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Changes could make Blue Cross Blue Shield a nonprofit mutual

The Michigan Attorney General's office negotiated lower price hikes for individual policy holders.
The Michigan Attorney General's office negotiated lower price hikes for individual policy holders.

The measure to make Blue Cross Blue Shield a nonprofit mutual is under way.

Peter Luke of Bridge Magazine spoke with Cyndy about health care changes in Michigan.

According to Luke, the reform would put Blue Cross into the hands of policy holders.

“They [Blue Cross Blue Shield] have 70 percent of the market share and in some forms of business, critical to this legislation, they have almost 100 percent. Most of their role is in administrative capacity. For 70 years they’ve been a benevolent trust established by the State of Michigan to be the insurer of last-resort and that was codified in 1980. What this law does is turn them into a nonprofit mutual so they’re no longer owned by the people of Michigan but by the policy holders.”

Luke said the legislation’s purpose is to allow Blue Cross to participate in state-level exchanges.

“Blue Cross argued that under the Affordable Care Act, they require consistent regulation with other insurers at the state level to participate in exchanges that will be set up. They said the regulatory framework for putting those policies onto the exchange was too cumbersome. Right now, it’s a fairly rigorous rate review process that allows for public intervention, intervention by the Attorney General and by insurance staff. Under this, it becomes basically a file and use system.”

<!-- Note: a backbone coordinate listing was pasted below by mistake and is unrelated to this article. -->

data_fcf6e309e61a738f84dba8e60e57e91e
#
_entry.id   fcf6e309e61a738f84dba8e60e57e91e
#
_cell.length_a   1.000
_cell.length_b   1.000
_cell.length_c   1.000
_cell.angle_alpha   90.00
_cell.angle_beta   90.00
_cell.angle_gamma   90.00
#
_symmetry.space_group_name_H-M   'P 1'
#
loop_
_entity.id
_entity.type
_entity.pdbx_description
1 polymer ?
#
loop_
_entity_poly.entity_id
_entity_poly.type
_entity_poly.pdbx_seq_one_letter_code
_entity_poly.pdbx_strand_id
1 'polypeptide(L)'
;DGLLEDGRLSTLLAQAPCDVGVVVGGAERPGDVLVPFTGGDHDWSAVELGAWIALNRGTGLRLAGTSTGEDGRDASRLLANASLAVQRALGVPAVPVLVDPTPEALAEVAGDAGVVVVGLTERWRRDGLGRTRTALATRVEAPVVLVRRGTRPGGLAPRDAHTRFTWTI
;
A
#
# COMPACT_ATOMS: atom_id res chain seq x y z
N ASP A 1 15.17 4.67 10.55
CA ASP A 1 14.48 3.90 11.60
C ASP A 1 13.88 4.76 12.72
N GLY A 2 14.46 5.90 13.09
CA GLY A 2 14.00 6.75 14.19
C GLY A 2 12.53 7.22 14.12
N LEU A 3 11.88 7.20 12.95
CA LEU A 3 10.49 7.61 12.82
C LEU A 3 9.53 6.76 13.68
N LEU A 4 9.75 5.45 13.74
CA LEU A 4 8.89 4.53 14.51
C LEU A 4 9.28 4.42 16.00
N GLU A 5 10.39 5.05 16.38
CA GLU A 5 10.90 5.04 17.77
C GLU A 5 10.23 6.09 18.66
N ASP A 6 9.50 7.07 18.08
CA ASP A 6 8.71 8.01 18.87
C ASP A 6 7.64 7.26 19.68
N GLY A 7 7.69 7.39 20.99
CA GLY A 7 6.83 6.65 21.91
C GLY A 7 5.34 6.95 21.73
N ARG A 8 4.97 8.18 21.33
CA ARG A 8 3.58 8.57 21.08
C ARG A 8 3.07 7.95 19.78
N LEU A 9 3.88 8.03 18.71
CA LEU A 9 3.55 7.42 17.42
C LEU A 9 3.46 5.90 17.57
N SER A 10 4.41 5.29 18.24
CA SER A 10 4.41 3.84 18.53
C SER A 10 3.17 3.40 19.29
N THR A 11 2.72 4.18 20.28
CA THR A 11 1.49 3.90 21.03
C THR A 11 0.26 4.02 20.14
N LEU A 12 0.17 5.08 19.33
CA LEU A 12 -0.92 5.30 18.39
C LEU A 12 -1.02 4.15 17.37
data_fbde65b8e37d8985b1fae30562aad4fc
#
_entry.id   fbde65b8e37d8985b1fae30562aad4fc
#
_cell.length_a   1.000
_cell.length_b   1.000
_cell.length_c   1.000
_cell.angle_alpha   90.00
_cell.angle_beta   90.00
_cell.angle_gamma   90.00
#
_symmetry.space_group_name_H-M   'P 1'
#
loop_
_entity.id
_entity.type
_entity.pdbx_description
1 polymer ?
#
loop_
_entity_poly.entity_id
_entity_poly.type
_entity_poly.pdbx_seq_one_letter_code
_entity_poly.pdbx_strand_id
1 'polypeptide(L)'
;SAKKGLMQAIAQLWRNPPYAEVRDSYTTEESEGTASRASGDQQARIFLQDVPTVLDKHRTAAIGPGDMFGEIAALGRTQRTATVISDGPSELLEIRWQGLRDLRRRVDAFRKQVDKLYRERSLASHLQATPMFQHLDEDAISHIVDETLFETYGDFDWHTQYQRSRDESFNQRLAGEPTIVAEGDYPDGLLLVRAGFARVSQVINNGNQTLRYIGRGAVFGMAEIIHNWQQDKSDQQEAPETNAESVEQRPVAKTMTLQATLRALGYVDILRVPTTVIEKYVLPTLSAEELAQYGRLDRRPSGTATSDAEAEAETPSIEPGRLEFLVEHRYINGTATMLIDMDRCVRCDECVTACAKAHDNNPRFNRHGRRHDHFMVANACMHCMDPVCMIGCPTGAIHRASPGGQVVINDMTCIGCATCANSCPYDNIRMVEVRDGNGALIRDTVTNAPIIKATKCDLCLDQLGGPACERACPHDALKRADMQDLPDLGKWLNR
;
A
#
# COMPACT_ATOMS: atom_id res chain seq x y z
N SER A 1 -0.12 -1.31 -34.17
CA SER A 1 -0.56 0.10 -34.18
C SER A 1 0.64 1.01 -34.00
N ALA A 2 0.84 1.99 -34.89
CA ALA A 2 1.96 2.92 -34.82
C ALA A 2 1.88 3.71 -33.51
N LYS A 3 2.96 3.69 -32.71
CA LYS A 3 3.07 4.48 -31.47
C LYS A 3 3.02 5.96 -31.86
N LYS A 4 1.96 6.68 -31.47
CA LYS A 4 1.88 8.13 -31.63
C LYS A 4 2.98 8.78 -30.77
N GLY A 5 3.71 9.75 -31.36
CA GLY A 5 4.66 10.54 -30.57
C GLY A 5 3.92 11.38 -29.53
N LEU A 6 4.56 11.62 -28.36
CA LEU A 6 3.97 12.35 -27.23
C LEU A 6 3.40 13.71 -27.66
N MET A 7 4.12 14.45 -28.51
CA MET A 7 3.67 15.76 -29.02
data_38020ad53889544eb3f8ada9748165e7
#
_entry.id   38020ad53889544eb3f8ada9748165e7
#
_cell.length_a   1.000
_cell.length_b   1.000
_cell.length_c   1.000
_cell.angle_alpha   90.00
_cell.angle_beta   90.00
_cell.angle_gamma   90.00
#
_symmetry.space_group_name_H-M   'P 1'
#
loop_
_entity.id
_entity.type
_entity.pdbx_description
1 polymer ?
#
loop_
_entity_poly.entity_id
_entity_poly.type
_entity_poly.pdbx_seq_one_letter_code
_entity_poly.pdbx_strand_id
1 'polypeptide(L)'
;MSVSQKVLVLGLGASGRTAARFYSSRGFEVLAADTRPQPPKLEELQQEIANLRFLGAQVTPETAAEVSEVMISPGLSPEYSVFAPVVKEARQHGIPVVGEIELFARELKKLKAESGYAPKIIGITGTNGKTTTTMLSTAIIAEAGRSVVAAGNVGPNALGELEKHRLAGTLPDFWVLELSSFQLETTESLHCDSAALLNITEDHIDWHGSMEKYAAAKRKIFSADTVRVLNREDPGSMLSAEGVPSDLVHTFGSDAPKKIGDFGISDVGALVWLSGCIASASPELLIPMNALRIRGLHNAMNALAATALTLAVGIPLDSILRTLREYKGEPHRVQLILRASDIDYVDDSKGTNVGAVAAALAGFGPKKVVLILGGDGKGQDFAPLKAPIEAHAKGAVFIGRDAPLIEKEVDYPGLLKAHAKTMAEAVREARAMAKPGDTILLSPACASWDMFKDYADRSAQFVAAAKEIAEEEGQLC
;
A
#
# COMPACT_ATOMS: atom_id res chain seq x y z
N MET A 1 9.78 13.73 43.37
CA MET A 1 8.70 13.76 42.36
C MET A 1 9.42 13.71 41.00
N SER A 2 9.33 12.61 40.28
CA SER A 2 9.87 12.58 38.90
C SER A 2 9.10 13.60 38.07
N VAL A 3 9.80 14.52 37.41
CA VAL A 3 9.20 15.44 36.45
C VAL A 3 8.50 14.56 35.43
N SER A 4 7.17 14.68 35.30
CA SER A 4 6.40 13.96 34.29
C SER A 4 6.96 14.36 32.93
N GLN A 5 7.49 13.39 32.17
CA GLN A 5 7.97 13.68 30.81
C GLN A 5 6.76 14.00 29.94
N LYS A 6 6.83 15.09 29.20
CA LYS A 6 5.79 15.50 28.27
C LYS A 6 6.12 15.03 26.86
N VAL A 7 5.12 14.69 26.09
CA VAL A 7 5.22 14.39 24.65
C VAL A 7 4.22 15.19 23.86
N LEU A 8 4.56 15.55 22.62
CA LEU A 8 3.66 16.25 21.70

Critics of the legislation worry that the more Blue Cross controls the market, the more they also control prices.

“Any time you deregulate a monopoly, the tendency is for the monopoly to enjoy that regulatory freedom…there is a price restraint build into the ACA in that insurers have to spend at least 80 percent of their revenue on care. The big area of concern is with Medigap Policies. 200,000 seniors in the state use it to supplement their Medicare coverage…It’s heavily subsidized. Rates will continue to be frozen through 2016 per 2011 agreement with the Attorney General. After that, there is a question as to whether or not Blue Cross will even offer Medigap policies,” said Luke.

For senior health care, Blue Cross suggests Medicare Advantage- which allows for individual insurers to offer broader coverage packages outside of Medicare.

However, some argue that these options come with higher co-pays and could be less portable than Medigap.

According to Luke, Blue Cross is behind the reform.

“Blue Cross came to the Governor and said, ‘We need to compete on these Affordable Care Act Exchanges. We need regulatory relief.’”

Luke noted various changes the reform may bring.

“Providers actually get some relief… Blue Cross used its market dominance to extract some concessions from providers. The whole healthcare landscape is going to change for a number of reasons. Obviously you have the Affordable Care Act, because of that you’re going to have more people in the individual market as employers. You have a whole baby boomer population that is entering Medicare now, in terms of Medigap coverage, the Affordable Care Act doesn’t really regulate Medigap,” said Luke.

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